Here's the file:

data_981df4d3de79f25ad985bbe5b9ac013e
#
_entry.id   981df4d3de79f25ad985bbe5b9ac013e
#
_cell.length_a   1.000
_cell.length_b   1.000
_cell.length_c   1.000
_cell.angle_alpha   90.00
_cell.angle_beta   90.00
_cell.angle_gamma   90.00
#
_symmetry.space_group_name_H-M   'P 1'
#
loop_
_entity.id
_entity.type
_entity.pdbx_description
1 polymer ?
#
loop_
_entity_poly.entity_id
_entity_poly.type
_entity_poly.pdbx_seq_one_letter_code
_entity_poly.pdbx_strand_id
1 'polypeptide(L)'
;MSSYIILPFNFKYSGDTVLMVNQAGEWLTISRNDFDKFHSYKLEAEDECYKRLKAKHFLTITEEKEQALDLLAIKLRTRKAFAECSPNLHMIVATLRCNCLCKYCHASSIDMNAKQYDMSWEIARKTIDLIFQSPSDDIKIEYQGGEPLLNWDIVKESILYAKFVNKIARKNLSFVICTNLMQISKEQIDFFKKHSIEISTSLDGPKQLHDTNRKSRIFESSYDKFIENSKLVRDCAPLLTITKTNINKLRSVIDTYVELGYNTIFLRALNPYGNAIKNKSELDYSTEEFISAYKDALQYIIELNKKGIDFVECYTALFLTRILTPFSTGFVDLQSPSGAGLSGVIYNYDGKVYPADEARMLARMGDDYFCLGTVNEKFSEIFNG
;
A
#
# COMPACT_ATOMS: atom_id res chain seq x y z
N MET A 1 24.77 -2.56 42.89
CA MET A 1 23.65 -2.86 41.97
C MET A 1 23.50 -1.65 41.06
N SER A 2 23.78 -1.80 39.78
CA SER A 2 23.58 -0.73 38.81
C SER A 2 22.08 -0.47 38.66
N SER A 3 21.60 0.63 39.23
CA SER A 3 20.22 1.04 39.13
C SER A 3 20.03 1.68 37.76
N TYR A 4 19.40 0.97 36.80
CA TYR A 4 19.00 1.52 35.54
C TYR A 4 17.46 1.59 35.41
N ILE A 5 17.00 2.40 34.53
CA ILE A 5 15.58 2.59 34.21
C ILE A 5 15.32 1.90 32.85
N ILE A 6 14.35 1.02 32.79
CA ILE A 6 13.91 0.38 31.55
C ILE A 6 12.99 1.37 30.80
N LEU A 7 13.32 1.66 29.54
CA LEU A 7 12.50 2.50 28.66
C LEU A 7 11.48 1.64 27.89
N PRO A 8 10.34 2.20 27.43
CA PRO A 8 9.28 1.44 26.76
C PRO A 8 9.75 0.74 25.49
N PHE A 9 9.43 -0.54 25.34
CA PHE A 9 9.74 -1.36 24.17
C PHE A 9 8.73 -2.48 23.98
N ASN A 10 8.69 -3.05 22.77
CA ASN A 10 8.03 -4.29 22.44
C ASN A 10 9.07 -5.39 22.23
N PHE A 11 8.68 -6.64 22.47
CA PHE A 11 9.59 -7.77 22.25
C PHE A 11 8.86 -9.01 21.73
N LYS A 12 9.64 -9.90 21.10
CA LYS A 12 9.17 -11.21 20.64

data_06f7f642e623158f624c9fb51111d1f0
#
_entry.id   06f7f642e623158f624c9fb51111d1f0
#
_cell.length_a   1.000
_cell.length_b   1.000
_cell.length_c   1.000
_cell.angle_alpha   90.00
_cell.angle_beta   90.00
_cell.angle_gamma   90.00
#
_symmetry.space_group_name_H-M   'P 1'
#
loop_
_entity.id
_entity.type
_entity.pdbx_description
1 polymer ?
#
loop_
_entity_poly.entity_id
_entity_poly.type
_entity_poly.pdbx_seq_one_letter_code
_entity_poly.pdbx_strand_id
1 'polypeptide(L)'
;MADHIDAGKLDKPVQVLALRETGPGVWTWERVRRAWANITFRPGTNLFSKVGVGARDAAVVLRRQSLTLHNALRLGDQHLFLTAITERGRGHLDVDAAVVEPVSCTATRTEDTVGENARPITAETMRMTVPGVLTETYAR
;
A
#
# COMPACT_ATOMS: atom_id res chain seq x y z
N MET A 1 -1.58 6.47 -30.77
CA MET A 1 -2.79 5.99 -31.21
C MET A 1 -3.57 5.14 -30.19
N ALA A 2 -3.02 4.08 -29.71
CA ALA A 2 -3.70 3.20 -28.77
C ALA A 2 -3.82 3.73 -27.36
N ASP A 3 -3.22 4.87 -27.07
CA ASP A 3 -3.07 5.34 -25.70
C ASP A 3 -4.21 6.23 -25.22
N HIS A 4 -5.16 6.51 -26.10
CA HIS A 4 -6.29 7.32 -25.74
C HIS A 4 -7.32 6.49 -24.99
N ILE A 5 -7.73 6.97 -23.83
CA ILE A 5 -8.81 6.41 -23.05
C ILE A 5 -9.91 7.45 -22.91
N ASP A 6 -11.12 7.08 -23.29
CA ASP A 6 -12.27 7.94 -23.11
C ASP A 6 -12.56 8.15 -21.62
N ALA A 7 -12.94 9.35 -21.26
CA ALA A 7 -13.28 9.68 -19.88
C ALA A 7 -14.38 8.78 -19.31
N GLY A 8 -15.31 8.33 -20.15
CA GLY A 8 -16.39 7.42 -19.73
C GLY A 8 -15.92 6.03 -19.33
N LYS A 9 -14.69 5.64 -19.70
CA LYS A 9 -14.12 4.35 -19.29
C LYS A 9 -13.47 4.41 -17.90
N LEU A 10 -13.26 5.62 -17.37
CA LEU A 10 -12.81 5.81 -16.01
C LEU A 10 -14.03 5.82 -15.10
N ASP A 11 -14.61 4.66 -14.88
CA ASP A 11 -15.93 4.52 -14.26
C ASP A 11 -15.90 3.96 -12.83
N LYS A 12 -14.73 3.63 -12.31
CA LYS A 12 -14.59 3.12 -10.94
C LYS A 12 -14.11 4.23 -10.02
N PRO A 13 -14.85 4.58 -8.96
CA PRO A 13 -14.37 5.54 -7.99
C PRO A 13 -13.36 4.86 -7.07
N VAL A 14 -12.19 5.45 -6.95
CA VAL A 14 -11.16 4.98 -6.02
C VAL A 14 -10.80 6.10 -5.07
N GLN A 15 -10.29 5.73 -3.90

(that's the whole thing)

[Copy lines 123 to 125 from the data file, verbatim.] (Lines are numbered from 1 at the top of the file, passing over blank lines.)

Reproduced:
N LEU A 10 -13.26 5.62 -17.37
CA LEU A 10 -12.81 5.81 -16.01
C LEU A 10 -14.03 5.82 -15.10